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Discussion Starter · #12 ·
I feel most uneasy when I can't see the exit of the turn. As soon as I can, I feel much better and can accelerate out of it. So far, I've seen convincing articles and videos advising riders to lean WITH the bike and others recommending leaning AGAINST the bike (counterLEANING). I need a drink. The best advice I've gotten is to just go only as fast as I'm comfortable goin as I enter the turn and to accelerate out of the turn.
 

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One of the best takeaways from the experienced rider course I took ages ago was to take advantage of target fixation: look where you want to go. I often point my nose to follow sharper curves. Whatever you do, don't fixate on the pavement a few feet in front of you.
Right On Vroomer!(y) Nothing quite like in person, professional MSF type training. Head and Eyes UP, TURN YOUR HEAD/Point your Nose, head/eyes level with horizon. You Will go where you look, so: Do Not "fixate" on any hazard ahead,o_O... LOOK to where you need to go.:p Intentional, additional countersteering may be needed at times, like in a blind decreasing radius corner or encountering an unexpected hazard. Where one looks, is always vital.
MCRider has many well done video lessons. Hope this helps.:)
 

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Yes, as 350 (a person with impeccable taste) pointed out, head level with horizon. That way, whether you are on your bike or in your car, you are aware of what the vehicle in front of the one in front of you is doing, as well as what's happening a half mile ahead. Do that and you'll never again be surprised by the sudden need to merge.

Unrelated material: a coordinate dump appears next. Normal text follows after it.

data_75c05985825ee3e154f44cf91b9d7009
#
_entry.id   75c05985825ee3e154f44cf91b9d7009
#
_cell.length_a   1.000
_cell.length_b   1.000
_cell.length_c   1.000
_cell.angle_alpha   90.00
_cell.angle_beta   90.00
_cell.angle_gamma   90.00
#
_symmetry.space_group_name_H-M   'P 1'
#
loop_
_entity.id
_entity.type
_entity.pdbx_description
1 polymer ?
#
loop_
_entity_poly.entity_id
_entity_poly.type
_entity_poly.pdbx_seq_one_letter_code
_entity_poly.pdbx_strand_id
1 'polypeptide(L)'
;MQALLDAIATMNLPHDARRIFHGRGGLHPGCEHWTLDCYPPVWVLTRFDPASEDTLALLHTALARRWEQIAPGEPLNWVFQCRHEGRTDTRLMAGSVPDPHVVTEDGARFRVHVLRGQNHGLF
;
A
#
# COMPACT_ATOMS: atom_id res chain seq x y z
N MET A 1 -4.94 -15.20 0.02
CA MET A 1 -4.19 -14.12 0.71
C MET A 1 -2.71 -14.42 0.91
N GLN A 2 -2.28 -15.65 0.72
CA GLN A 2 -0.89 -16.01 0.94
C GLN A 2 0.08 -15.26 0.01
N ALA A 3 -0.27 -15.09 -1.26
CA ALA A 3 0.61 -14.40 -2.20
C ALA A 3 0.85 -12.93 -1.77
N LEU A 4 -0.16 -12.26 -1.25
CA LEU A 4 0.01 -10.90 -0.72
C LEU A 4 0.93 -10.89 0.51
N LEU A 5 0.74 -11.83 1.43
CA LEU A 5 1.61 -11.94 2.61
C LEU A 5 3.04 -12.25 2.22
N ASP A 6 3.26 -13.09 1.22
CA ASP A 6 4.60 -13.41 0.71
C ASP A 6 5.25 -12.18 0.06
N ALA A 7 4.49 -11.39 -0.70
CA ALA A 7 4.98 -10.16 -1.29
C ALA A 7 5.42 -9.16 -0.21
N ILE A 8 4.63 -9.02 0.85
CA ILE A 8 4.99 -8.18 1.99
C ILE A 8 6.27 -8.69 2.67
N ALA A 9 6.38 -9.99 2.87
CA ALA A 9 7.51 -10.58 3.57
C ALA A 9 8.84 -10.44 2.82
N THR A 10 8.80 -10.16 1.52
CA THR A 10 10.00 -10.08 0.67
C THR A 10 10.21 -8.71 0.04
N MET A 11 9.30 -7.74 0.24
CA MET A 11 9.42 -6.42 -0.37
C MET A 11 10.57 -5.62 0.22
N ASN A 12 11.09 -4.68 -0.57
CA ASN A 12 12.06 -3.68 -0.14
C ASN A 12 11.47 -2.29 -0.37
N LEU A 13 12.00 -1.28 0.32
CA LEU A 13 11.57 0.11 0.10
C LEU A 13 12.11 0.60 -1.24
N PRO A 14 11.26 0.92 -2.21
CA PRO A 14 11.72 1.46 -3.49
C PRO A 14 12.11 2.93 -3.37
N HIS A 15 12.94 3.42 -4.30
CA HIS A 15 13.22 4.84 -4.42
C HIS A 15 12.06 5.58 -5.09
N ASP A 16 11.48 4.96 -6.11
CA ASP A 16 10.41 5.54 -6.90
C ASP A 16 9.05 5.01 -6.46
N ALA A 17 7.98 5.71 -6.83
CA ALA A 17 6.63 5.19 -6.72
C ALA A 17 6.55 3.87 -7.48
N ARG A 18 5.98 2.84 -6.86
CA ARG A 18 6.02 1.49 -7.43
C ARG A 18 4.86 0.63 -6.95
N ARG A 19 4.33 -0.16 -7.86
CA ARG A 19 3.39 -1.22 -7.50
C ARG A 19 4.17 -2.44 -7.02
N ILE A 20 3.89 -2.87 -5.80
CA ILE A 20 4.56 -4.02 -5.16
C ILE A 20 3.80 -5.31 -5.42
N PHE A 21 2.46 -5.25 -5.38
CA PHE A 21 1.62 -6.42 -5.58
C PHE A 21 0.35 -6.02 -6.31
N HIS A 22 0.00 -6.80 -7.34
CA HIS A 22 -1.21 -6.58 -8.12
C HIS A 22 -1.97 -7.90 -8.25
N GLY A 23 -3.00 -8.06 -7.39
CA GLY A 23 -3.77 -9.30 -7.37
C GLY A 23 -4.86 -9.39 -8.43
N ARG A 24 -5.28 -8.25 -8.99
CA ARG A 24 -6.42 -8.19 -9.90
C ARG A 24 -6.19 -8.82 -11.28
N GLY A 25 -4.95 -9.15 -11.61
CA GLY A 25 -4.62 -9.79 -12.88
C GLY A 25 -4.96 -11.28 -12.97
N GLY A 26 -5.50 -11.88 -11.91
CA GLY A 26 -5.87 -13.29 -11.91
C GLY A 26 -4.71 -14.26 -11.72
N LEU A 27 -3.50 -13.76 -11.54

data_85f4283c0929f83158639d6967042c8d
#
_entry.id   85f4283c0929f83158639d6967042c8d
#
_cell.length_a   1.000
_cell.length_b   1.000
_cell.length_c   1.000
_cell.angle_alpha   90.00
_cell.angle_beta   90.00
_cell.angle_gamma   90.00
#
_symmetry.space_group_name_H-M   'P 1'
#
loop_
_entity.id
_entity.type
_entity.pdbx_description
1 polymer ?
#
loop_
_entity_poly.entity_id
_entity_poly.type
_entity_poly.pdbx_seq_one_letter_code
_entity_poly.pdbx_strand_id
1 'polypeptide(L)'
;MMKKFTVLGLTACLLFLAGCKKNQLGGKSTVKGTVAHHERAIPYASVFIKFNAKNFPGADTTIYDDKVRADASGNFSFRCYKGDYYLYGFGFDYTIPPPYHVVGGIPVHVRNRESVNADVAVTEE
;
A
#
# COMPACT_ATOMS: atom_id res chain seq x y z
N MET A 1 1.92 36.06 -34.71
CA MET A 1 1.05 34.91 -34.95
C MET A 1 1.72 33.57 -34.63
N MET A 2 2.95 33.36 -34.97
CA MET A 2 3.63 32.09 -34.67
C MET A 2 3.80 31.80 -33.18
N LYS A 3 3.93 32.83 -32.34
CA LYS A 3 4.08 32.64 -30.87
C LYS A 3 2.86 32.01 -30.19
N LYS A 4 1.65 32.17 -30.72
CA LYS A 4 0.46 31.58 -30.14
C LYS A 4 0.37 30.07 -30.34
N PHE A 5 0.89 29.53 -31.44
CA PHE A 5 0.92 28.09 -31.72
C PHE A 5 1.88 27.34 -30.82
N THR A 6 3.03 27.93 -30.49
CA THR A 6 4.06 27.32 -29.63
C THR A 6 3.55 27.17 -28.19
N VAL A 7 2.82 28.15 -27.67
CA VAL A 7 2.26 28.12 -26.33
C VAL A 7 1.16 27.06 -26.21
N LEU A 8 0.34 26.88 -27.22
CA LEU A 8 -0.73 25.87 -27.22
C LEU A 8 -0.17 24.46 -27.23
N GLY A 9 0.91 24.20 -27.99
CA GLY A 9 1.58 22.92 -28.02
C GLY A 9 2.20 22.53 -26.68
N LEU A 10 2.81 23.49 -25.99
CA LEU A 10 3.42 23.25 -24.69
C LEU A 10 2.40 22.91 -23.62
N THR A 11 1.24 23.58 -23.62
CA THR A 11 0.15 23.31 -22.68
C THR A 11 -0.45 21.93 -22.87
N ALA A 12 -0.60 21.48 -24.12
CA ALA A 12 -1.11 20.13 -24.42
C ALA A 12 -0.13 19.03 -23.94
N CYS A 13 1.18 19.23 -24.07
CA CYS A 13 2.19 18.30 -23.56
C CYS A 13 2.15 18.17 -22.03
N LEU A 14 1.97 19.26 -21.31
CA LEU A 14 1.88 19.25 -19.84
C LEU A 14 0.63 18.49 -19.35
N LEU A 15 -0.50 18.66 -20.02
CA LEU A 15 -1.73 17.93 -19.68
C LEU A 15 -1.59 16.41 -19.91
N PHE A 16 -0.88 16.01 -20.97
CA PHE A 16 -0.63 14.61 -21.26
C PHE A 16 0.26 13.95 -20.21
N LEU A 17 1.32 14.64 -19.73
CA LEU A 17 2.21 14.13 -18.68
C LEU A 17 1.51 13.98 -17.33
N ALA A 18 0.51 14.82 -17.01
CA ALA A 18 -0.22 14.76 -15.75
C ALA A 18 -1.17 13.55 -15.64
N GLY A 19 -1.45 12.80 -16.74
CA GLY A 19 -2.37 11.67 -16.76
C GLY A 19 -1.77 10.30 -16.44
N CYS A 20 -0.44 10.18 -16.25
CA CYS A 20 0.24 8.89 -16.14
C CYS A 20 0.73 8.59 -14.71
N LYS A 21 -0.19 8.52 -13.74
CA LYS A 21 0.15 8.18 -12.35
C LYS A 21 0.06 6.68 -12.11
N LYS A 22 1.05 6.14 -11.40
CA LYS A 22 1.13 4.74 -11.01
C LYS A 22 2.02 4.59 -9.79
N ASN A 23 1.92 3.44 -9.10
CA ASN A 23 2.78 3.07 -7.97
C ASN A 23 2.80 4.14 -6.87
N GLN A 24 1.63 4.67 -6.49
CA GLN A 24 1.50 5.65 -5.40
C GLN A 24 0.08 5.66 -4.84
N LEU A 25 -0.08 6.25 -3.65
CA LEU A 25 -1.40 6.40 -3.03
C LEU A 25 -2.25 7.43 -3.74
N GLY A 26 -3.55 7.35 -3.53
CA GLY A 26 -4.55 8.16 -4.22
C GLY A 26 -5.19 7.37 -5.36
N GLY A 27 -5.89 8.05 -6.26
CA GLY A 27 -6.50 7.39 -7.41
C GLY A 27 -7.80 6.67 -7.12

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I've been ridng for 55 years. I lean with the bike; no need to lean more in most street/road situations. Countersteering is your friend, and this bike is nimble enough that you shouldn't have to wrestle the bike. I make it a point to look as far into the curve as I can see: in tight curves, if the road seems to be moving closer from where you are pointed (and looking), you're in a decreasing radius turn and need to countersteer a bit more. I downshift as necessary coming up on the curve and use a small bit of trail braking (rear brake only).

The way to build confidence in curves is to do it more. Right now, we are in the Black Hills (western South Dakota) with some of the best riding roads in the country. I get plenty of practice while riding here. When we go back home to south coastal Texas, the roads are straight and flat... I really miss having these fun curves.

So, get out there and practice in the curves. Take it at whatever speed you are comfortable, then slowly build up from there. If traffic builds up behind you, pull over at the first safe spot and let them get around. It won't be long and you'll find the curves (the twistier the better) are the best part of riding.

Ride safe, have fun!

 

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It's been a while since I've posted, but I'm back for your good input.

I know comfort and confidence comes with experience, and I know I have to ride more for that to come. I'm still nervous about leaning my bike in sharper curves, and I slow down more than I have to in such curves. I understand that a little speed would actually add stability as I lean the bike through the curves, but I slow down anyways.

Among other things, Im thinking too much about leaning my body into the turn so that the bike has to lean less. When countersteering, does the rider automatically lean into the turn without thinking about it? If so, maybe I'm overthinking something I'm doing automatically. I really don't have any desire to lean into twisty curves so much that I have to scrape my pegs. I just want to be able to maintain a decent speed so that I don't have any traffic closing behind me in curves.
You don't need to lean in a turn you need to learn the "Roll and Press" technique which is taught in the motorcycle basic course and advanced riders course. It can save your life. Look up the Roll and Press technique on the internet and it explains it very clearly. After 15 MPH on a bike all turning is counter intuitive ...it's all physics. We don't lean at all. Our bikes do all the leaning.